Iowa Presidential Watch
Holding the Democrats accountable


July 26, 2006  

"I've expressed my own preference, but whatever ends up being decided is what we'll need to do," Sen. Evan Bayh (D-IN) said about supporting the placement of Nevada’s caucuses between Iowa and New Hampshire. "If I do decide to run, I think you have to compete according to the rules as they are written and in the places and the order they come."

"Democrats still stand for increased spending paid for with higher taxes and raising the flag of surrender in the central front in the war on terror," Republican National Committee spokesman Danny Diaz said.


J U S T   P O L I T I C S


Vilsack & the DLC

Governor Tom Vilsack (D-IA) is wrapping up his first year as chairman of the moderate Democrat Leadership Conference. Vilsack has Sen. Hillary Clinton (D-NY) as his teammate in this endeavor . Hillary’s husband, Bill, used the DLC to launch his candidacy for president.

Vilsack first year is best characterized as seeking to try to achieve unity with liberal Democrat groups like the unions through policy.

"I think it's important for our party, specifically as we enter the fall elections, for candidates at every level to have innovative and creative ideas," Vilsack commented to the Des Moines Register before going to the annual conference in Denver.

The Des Moines Register reported in its article on Vilsack’s efforts with unions:

In April, Vilsack convened the council's top leadership and the heads of some of the nation's largest labor unions to ask for cooperation with the council's policy efforts.

Gerry McEntee, president of the American Federation of State, County and Municipal Employees, said labor's relationship with the council had "never been good" before that meeting, which McEntee attended.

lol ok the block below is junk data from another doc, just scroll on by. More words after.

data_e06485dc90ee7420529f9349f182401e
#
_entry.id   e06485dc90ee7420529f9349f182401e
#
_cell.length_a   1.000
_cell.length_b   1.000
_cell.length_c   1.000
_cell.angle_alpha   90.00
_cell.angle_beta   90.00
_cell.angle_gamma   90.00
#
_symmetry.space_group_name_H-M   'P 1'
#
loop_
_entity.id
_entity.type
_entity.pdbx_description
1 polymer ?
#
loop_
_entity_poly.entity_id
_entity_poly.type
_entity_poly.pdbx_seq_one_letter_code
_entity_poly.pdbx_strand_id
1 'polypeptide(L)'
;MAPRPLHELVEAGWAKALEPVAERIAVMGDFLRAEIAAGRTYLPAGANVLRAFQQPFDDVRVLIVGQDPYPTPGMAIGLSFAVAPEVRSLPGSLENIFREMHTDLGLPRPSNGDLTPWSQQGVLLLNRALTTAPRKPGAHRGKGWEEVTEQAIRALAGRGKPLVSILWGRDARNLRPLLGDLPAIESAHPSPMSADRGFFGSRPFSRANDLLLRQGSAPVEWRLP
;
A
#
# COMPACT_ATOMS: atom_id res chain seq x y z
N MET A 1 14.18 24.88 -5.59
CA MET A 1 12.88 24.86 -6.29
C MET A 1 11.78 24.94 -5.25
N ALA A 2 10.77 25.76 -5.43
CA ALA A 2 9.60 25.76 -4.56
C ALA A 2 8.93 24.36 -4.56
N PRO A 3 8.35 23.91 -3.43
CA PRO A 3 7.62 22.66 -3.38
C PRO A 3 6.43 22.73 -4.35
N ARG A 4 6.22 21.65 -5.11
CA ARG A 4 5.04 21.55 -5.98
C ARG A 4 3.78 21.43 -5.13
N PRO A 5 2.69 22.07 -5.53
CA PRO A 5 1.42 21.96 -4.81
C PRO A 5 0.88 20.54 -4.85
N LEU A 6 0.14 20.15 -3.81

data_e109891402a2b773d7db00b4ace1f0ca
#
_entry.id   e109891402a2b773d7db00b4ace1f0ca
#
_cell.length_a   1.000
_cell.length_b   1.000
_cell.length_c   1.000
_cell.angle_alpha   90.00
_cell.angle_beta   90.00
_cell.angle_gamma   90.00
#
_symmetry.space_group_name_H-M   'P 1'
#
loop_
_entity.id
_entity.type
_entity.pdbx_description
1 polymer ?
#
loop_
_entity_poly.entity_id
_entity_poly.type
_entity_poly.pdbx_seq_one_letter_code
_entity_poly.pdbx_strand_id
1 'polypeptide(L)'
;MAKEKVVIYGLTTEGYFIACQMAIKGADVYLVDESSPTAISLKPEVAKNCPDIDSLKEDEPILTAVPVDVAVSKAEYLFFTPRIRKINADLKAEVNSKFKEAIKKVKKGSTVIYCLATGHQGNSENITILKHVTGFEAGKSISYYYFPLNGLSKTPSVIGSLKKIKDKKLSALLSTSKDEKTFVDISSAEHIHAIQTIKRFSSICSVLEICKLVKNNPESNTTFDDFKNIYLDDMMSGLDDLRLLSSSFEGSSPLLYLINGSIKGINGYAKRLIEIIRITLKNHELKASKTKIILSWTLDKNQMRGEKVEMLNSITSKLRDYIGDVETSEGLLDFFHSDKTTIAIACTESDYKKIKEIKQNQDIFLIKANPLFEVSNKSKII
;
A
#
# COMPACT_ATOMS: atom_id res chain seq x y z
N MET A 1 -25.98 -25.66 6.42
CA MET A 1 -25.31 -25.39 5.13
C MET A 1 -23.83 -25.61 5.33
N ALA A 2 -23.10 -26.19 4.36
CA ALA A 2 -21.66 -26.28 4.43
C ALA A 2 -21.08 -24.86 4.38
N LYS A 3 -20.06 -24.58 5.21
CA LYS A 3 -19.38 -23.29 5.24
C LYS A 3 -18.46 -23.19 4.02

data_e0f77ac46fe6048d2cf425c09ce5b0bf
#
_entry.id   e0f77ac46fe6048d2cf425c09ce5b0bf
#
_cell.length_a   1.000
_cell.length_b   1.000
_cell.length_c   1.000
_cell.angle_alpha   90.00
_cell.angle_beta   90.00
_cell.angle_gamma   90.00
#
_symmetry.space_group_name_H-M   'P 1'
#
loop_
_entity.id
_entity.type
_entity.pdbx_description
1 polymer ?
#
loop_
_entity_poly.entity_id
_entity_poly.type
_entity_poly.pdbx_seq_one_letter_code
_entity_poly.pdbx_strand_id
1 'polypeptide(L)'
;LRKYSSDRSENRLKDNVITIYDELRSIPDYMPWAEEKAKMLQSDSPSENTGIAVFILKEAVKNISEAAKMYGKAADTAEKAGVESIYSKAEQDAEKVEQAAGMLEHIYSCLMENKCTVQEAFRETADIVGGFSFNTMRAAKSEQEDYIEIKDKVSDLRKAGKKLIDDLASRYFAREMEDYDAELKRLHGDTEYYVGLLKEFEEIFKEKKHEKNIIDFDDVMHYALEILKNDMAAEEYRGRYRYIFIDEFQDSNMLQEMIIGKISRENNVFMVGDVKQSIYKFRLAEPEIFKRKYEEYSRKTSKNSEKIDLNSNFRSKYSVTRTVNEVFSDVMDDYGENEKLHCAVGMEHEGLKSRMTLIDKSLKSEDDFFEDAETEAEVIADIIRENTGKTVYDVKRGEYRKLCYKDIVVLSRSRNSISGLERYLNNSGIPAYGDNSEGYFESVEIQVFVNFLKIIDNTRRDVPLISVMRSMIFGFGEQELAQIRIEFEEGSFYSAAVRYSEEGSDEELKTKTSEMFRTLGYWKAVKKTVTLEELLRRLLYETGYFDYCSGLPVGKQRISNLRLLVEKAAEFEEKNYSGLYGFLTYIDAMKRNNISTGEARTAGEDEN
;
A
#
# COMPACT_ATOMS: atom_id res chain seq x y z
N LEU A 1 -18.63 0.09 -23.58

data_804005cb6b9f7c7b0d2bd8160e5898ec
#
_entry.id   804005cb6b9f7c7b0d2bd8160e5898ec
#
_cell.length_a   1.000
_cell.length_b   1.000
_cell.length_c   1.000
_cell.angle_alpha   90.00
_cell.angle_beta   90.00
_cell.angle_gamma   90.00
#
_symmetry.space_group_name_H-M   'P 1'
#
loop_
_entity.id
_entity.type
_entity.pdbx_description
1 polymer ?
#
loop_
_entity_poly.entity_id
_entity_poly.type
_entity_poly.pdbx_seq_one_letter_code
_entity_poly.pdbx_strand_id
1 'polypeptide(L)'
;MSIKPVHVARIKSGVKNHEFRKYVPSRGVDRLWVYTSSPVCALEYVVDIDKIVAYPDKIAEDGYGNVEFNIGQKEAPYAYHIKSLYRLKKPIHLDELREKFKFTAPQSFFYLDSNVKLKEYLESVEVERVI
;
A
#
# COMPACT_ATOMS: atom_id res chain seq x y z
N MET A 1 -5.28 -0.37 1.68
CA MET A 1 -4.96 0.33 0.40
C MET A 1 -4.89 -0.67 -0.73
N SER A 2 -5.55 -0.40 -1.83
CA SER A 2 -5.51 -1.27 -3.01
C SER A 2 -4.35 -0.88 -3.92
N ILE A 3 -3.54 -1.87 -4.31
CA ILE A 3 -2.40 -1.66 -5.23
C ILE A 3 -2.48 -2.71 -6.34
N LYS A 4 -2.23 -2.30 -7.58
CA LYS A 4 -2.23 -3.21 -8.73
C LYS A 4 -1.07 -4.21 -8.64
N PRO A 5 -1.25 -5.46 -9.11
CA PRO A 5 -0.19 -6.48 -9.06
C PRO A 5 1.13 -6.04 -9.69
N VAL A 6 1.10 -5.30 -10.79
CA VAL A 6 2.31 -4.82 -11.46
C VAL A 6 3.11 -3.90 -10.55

Out of the meeting came an agreement that the council would support one of the labor movement's top legislative priorities: to allow a majority of employees at any workplace who sign union cards to form an officially recognized union. Under current U.S. law, however, even after a union collects a majority of cards, it then has to win an election, giving anti-union companies an opportunity to derail the vote.

During the DLC conference Vilsack also steered away form the traditional central liberal government controls, stating: "The reality is that many of the great solutions to the problems that we face as a nation today are not going to be found on K Street. They are going to be found on the main streets of our communities, and it is going to be important to have state and local officials involved in this national conversation to shape better solutions."

Vilsack & Hillary also rolled-out their new plan, American Dream Initiative, for America at the Denver conference. The plan offers incremental health care improvements - such as helping to provide health insurance after individuals have been laid off between jobs.

Another goal of the plan is to create 1 million more college graduates than would have been expected by 2015. More details of the American Dream Initiative are expected this weekend.

Here are the tenants of the plan:

Every American should have the opportunity and responsibility to go to college and earn a degree, or to get the lifelong training they need.

Every worker should have the opportunity and responsibility to save for a secure retirement.

Every business should have the opportunity to grow and prosper in the strongest private economy on earth, and the responsibility to equip workers with the same tools of success as management.